The selection area is small.
Therefore, I created my own dialog box, using a little bit of lotusscript and a form. It can handle single and multi selection. My dialog looks like this:
Unfortunately, it is not possible to change the font style of the list boxes I used but at least, the selection area is wider and you can add a custom title as a bonus.
I also hid the entry helper button on each dialog list. Since I use a custom dialog, I don’t need the drop down arrow and I don’t like it that the button is floating on the right side of the data and thus it’s place depends on the amount of data in the field. I prefer all my selection buttons at the same width. You can still use the default dialog by double tapping on the field.
Display entry helper button is unchecked.
In the Wine App, the labels were next to the fields. Although this saves space in height, some fields became too small to show the data on one line on my device. Therefor I put the labels above the fields. This gives more room for the data, but requires more vertical scrolling to see everything.
Inspired by Material Design’s filled text fields, I only set the bottom border of the cell containing a fields instead of using a filled table cell. Both options are equal, it’s up to your preference. Note that in the design, I always use the actual field in edit mode (in an underlined cell) and a display field in read mode (non-underlined cell). In designer, it looks like this:
In read mode, the form looks like this:
And this is edit mode
For now, the Nomad Client on my Android device does not support (true type) fonts. So don’t bother changing your font to Tahoma, Verdana, Arial or any other font. It will look different on your device anyway. Stick with the ‘Default Sans Serif’ or ‘Default User Interface’ font and you will be fine. Other font settings (bold, underline, italic, size) work fine.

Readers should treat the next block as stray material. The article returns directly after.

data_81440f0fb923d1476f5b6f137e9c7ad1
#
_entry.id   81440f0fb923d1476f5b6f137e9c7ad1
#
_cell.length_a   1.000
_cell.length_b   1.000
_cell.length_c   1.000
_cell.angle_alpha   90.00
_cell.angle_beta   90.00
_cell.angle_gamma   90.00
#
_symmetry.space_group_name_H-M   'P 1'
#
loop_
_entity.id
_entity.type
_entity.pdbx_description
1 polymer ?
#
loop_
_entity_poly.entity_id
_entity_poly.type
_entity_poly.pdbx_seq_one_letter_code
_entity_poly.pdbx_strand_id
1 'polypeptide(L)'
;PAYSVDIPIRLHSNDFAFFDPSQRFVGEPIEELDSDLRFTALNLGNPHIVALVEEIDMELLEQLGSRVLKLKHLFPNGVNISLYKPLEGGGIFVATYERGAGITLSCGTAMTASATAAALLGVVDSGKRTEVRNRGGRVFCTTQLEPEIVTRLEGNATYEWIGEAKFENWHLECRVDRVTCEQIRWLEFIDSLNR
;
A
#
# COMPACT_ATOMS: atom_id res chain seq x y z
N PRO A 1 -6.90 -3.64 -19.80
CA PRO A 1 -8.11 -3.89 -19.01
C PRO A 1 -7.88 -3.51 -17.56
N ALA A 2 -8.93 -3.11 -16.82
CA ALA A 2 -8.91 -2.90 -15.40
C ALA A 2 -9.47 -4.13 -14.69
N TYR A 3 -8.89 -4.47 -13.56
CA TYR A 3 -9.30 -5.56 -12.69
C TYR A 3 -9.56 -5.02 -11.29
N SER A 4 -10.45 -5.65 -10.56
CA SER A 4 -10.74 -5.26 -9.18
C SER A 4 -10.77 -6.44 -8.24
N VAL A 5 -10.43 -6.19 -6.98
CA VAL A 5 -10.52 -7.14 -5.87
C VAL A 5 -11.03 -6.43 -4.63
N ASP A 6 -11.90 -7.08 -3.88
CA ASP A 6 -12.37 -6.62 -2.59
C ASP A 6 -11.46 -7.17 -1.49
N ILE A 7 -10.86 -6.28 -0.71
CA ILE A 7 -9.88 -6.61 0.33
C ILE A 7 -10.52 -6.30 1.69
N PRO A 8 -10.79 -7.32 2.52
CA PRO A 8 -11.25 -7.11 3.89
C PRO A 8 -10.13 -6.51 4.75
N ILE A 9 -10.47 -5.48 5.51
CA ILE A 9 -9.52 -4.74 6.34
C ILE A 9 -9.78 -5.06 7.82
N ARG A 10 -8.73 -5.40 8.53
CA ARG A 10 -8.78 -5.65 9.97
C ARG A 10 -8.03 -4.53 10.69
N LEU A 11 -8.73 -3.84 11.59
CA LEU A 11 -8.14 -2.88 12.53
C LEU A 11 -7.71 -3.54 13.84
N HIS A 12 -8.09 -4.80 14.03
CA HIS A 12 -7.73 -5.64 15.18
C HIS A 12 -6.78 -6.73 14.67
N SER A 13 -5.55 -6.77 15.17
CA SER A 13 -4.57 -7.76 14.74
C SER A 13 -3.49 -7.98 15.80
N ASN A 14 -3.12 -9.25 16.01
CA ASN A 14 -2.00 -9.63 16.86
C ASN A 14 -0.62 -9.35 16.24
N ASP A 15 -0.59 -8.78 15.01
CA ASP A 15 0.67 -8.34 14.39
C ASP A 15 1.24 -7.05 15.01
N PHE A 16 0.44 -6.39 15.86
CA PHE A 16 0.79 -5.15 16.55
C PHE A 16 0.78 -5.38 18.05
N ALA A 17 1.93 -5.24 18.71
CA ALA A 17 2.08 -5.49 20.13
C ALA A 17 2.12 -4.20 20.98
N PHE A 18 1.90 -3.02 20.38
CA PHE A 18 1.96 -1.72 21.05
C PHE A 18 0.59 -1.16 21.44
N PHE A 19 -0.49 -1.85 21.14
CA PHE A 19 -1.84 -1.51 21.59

Furthermore, make sure you use a large enough font size (I suggest 12 instead of the default 10).
Categorization and columns
In a lot of (older) Notes applications, you see views containing a lot of data. Sometimes they even look like a spreadsheet. This is not useful on mobile devices. Try to avoid that users have to scroll horizontally. Sometimes it is necessary, but note that you cannot lock the first columns like you can in Excel, so you will loose context.
I’m sure this view won’t fit on your mobile device
As Theo already did in the Wine Tastings, avoid categorized views. Although seasoned Notes users are accustomed to it, it works kind of clumsy on a smartphone. Using embedded views showing a single category works better. Furthermore, the white space you get from the indentation is lost space for other data.
The multi-line row
You can put data on multiple lines in a rows by using multi-value columns with a New Line as separator. This allows you to have more data on the small screen. As a bonus, a row becomes larger, which makes it easier to click.
Name, Region and Vintage Year are shown in one row.
To avoid confusion, it is important that every value (name, region or year) does not wrap to the next row. Therefore I limit each line (= value) to a number of characters, depending on the width of your column. This all depends on your data set, of course. If a lot of rows start with the same characters, it can become difficult to see differences.
Note that there is still a bug in Nomad Android that makes it a little harder using this technique. If the combined data of values fit on one row, Nomad will force them to one row, regardless of the newline for multiple values. This is no issue on iOS as far as I know.
The data in the red rows are cropped to one line
I add a number of blanks as filler to add to the field values to fix this.
Hopefully this will be solved in one of the next releases, but for now, you can avoid it using this snippet:
maxlength := 30; vals := name : region : @Text(Year); repeat := @Repeat(" ";maxlength; maxlength); @For(i:=1;i<=@Elements(vals);i:=i+1; tmp := vals[i] + repeat; val := @If(@Length(vals[i])>maxLength;@Left(vals[i];maxLength) + "...";@Left(tmp;maxLength)); result := @If(result = ""; val;result:val) ); result